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The tsar's descent from caesar : clans, genealogy, mythmaking, and statehood in Russia, 1400-1550

Author: Cherie Kartchner Woodworth
Publisher: 2001.
Dissertation: Ph. D. Yale University 2001
Series: (3030851).
Edition/Format:   Thesis/dissertation : Thesis/dissertation : Manuscript   Archival Material : EnglishView all editions and formats
Summary:
"In the early sixteenth century, a new story about the origin of the Russian princes appeared, tracing their origins back to Caesar Augustus. In 1547, it was incorporated into the coronation ceremony of the young Ivan IV (later Ivan the Terrible), when he assumed the throne and claimed the title "Tsar" of all Russia. What was the meaning and motivation of this fabricated genealogical story? For over a century,  Read more...
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Genre/Form: Genealogy
History
Material Type: Thesis/dissertation, Manuscript
Document Type: Book, Archival Material
All Authors / Contributors: Cherie Kartchner Woodworth
OCLC Number: 52848523
Notes: "December 2001."
Reproduction Notes: Photocopy. Ann Arbor : UMI, 2002. 326 p. ; 22 cm. (3030851).
Description: 326 leaves ; 28 cm
Contents: Chapter 1. Boundaries, borderlands, and princes --
Chapter 2. What is a princely clan? --
Chapter 3. The golden belt, chronicle history and clan history --
Chapter 4. Three grand princes, Vitovt, Svidrigailo, Iurii Smolenskii --
Chapter 5. Family politics and family stories --
Chapter 6. Geneaology, history, and legend --
Chapter 7. The Tsar's descent from Caesar. Claiming a place in world history --
Conclusion --
Appendix: Princely clan biographies --
Bibliography.
Series Title: (3030851).
Responsibility: by Cherie K. Woodworth.

Abstract:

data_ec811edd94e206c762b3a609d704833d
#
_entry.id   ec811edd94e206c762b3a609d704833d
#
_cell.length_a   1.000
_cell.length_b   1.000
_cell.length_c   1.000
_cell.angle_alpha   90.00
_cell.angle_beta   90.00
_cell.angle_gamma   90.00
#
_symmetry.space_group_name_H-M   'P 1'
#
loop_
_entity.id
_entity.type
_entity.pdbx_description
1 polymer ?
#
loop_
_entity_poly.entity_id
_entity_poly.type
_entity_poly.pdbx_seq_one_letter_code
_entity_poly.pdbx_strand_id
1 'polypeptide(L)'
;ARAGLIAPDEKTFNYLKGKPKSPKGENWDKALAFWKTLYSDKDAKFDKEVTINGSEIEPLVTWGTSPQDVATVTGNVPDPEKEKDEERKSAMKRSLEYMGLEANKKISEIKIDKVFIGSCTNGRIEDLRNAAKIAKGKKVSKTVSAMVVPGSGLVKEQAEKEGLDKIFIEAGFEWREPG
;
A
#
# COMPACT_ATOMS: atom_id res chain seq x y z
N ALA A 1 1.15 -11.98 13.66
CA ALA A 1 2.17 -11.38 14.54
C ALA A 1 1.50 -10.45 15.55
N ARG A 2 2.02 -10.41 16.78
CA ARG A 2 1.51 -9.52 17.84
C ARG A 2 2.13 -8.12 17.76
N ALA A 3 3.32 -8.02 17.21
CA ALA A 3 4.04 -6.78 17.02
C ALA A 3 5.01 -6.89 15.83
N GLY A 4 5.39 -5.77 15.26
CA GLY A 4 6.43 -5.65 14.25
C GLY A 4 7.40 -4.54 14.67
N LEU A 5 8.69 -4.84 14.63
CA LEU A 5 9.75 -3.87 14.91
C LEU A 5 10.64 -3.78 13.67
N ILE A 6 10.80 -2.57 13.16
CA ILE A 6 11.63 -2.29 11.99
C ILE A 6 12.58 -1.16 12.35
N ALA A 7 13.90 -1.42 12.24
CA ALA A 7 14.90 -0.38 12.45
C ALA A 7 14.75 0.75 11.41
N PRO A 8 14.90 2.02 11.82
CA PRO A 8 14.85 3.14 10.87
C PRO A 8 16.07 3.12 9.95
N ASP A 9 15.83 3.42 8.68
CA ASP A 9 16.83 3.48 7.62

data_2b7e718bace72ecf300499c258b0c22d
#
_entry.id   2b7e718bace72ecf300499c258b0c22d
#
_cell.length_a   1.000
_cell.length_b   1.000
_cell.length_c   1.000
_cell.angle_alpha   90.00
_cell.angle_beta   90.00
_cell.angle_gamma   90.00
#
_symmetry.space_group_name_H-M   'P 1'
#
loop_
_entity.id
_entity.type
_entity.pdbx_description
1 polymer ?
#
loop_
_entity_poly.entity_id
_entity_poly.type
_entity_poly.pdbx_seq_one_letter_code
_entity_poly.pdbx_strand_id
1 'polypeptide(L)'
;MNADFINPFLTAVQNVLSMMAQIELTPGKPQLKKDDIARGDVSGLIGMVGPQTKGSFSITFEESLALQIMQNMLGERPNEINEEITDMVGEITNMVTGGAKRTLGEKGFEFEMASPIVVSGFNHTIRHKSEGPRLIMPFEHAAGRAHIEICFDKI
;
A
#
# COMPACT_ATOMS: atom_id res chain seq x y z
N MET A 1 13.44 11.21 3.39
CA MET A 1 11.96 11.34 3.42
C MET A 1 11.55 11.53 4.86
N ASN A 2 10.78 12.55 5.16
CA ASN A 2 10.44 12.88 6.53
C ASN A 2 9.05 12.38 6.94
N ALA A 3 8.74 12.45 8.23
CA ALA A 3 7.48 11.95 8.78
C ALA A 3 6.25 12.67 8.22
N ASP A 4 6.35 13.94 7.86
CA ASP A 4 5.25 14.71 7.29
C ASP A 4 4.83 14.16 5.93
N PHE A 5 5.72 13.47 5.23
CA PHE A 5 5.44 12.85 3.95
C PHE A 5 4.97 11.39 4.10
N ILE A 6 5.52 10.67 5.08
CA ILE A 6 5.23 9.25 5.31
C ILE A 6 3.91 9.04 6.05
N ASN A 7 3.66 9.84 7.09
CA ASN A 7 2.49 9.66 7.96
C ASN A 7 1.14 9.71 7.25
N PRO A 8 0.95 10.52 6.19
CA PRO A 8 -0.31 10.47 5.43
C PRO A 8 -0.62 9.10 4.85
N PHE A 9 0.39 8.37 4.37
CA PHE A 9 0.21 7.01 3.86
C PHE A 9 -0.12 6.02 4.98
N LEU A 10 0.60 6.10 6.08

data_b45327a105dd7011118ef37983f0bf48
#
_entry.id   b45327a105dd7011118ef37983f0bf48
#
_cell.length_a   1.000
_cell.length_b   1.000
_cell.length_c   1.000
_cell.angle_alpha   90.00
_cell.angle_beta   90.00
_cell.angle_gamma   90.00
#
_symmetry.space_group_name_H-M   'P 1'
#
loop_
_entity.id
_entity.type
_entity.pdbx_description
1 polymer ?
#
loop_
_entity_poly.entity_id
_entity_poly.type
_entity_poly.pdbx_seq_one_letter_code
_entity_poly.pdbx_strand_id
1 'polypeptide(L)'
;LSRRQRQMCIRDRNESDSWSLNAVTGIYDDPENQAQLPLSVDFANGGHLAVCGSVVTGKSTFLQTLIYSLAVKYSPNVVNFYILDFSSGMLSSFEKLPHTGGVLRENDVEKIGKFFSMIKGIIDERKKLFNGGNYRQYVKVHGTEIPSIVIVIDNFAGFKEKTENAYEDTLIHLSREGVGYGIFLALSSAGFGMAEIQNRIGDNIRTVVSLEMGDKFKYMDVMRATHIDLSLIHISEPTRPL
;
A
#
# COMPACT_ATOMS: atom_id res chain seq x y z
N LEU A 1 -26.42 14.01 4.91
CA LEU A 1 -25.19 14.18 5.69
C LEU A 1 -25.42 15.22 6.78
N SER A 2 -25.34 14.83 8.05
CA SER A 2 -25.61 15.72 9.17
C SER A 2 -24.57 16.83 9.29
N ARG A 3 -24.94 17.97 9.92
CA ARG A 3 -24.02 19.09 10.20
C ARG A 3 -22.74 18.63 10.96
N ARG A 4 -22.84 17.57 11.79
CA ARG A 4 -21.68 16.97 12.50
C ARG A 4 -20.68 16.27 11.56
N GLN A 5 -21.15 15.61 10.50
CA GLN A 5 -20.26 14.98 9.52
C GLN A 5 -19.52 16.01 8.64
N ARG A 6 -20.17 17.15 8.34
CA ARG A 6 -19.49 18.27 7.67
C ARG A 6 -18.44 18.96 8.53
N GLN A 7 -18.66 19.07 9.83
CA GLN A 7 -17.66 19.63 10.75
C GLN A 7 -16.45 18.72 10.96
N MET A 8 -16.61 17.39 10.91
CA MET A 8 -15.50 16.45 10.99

"In the early sixteenth century, a new story about the origin of the Russian princes appeared, tracing their origins back to Caesar Augustus. In 1547, it was incorporated into the coronation ceremony of the young Ivan IV (later Ivan the Terrible), when he assumed the throne and claimed the title "Tsar" of all Russia. What was the meaning and motivation of this fabricated genealogical story? For over a century, historians have seen it as further evidence that the newly-born Russian empire was founded on autocracy and Moscow's claim to be the 'Third Rome, ' heir to the imperial legacy. But the obvious conclusion is misleading. This dissertation argues that the crucial element in the formulation was not 'tsar' or 'caesar' but descent, not empire but genealogy. Beginning with a genealogical database of 1600 Russian princes, this dissertation shows their complex kin relations and political behavior based on complicated clan hierarchies. Unlike princes in western Europe, Russian princes took no effort to restrict the number of heirs or establish a single lineage. By carefully tracking the genealogical records kept by the princes themselves, this dissertation demonstrates that princes did indeed cultivate a broader clan consciousness. Genealogy provided the Russian elite with both a hierarchy and a framework for their first synthetic view of history. Each prince with a genealogy became invested in the common conception of the past. Genealogy created a robust and flexible political structure of cooperation, rather than competition, which became the engine driving the expansion of the early-modern Russian empire. It was in this context that the fabricated descent from Caesar arose. This genealogical myth did not set the tsar apart from and above other princes, for dozens of other princes at the Moscow court could also claim the same descent through a common ancestor, and the Roman descent myth was common throughout Europe. Thus, paradoxically, understood in its context 'the tsar's descent from caesar' signifies the opposite of what historians have believed. Autocracy, military coercion, and imperial ideology are inadequate explanations for the rise of Moscow. Moscow became the dominant political center on the eastern border of Europe through the conceptual framework of interlinked clans, which created a complex, hierarchy of stakeholder princes"--Leaves [iv-v].

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